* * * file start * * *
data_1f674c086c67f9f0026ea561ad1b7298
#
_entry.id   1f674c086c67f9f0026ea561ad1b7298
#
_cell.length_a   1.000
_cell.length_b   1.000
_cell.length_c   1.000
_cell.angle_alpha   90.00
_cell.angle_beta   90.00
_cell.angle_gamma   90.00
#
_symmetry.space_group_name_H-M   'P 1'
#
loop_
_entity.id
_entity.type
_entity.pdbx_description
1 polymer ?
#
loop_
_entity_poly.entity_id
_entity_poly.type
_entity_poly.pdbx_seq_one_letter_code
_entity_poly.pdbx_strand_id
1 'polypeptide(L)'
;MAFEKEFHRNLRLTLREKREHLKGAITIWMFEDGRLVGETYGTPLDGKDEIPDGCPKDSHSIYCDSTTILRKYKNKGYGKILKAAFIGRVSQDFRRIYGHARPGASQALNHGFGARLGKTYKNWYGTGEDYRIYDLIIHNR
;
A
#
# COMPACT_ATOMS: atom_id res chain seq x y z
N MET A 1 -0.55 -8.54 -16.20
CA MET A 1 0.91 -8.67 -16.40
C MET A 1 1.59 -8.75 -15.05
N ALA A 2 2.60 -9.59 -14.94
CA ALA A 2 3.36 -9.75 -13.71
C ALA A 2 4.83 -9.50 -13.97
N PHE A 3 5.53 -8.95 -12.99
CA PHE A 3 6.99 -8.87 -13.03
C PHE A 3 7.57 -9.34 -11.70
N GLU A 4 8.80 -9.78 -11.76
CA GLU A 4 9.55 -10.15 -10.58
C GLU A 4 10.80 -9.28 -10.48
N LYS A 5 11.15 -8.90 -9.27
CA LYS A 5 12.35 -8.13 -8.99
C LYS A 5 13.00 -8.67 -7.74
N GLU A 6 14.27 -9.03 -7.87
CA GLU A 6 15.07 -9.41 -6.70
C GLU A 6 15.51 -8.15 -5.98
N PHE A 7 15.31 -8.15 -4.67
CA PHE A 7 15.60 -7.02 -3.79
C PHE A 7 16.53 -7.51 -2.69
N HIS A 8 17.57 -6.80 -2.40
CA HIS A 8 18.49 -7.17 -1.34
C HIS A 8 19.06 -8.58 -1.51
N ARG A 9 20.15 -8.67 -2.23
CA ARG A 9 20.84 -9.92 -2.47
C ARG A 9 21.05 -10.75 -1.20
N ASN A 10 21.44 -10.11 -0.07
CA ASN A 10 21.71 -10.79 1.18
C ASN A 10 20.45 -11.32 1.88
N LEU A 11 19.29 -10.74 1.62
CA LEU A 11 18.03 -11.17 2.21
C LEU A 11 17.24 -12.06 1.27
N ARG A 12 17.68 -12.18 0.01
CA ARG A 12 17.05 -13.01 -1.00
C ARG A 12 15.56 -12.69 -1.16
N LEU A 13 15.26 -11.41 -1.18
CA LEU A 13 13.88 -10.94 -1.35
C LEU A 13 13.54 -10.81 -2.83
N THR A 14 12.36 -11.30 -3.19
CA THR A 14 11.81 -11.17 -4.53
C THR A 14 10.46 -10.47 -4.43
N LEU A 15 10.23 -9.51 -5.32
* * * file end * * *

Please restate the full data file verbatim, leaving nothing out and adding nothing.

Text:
data_1f674c086c67f9f0026ea561ad1b7298
#
_entry.id   1f674c086c67f9f0026ea561ad1b7298
#
_cell.length_a   1.000
_cell.length_b   1.000
_cell.length_c   1.000
_cell.angle_alpha   90.00
_cell.angle_beta   90.00
_cell.angle_gamma   90.00
#
_symmetry.space_group_name_H-M   'P 1'
#
loop_
_entity.id
_entity.type
_entity.pdbx_description
1 polymer ?
#
loop_
_entity_poly.entity_id
_entity_poly.type
_entity_poly.pdbx_seq_one_letter_code
_entity_poly.pdbx_strand_id
1 'polypeptide(L)'
;MAFEKEFHRNLRLTLREKREHLKGAITIWMFEDGRLVGETYGTPLDGKDEIPDGCPKDSHSIYCDSTTILRKYKNKGYGKILKAAFIGRVSQDFRRIYGHARPGASQALNHGFGARLGKTYKNWYGTGEDYRIYDLIIHNR
;
A
#
# COMPACT_ATOMS: atom_id res chain seq x y z
N MET A 1 -0.55 -8.54 -16.20
CA MET A 1 0.91 -8.67 -16.40
C MET A 1 1.59 -8.75 -15.05
N ALA A 2 2.60 -9.59 -14.94
CA ALA A 2 3.36 -9.75 -13.71
C ALA A 2 4.83 -9.50 -13.97
N PHE A 3 5.53 -8.95 -12.99
CA PHE A 3 6.99 -8.87 -13.03
C PHE A 3 7.57 -9.34 -11.70
N GLU A 4 8.80 -9.78 -11.76
CA GLU A 4 9.55 -10.15 -10.58
C GLU A 4 10.80 -9.28 -10.48
N LYS A 5 11.15 -8.90 -9.27
CA LYS A 5 12.35 -8.13 -8.99
C LYS A 5 13.00 -8.67 -7.74
N GLU A 6 14.27 -9.03 -7.87
CA GLU A 6 15.07 -9.41 -6.70
C GLU A 6 15.51 -8.15 -5.98
N PHE A 7 15.31 -8.15 -4.67
CA PHE A 7 15.60 -7.02 -3.79
C PHE A 7 16.53 -7.51 -2.69
N HIS A 8 17.57 -6.80 -2.40
CA HIS A 8 18.49 -7.17 -1.34
C HIS A 8 19.06 -8.58 -1.51
N ARG A 9 20.15 -8.67 -2.23
CA ARG A 9 20.84 -9.92 -2.47
C ARG A 9 21.05 -10.75 -1.20
N ASN A 10 21.44 -10.11 -0.07
CA ASN A 10 21.71 -10.79 1.18
C ASN A 10 20.45 -11.32 1.88
N LEU A 11 19.29 -10.74 1.62
CA LEU A 11 18.03 -11.17 2.21
C LEU A 11 17.24 -12.06 1.27
N ARG A 12 17.68 -12.18 0.01
CA ARG A 12 17.05 -13.01 -1.00
C ARG A 12 15.56 -12.69 -1.16
N LEU A 13 15.26 -11.41 -1.18
CA LEU A 13 13.88 -10.94 -1.35
C LEU A 13 13.54 -10.81 -2.83
N THR A 14 12.36 -11.30 -3.19
CA THR A 14 11.81 -11.17 -4.53
C THR A 14 10.46 -10.47 -4.43
N LEU A 15 10.23 -9.51 -5.32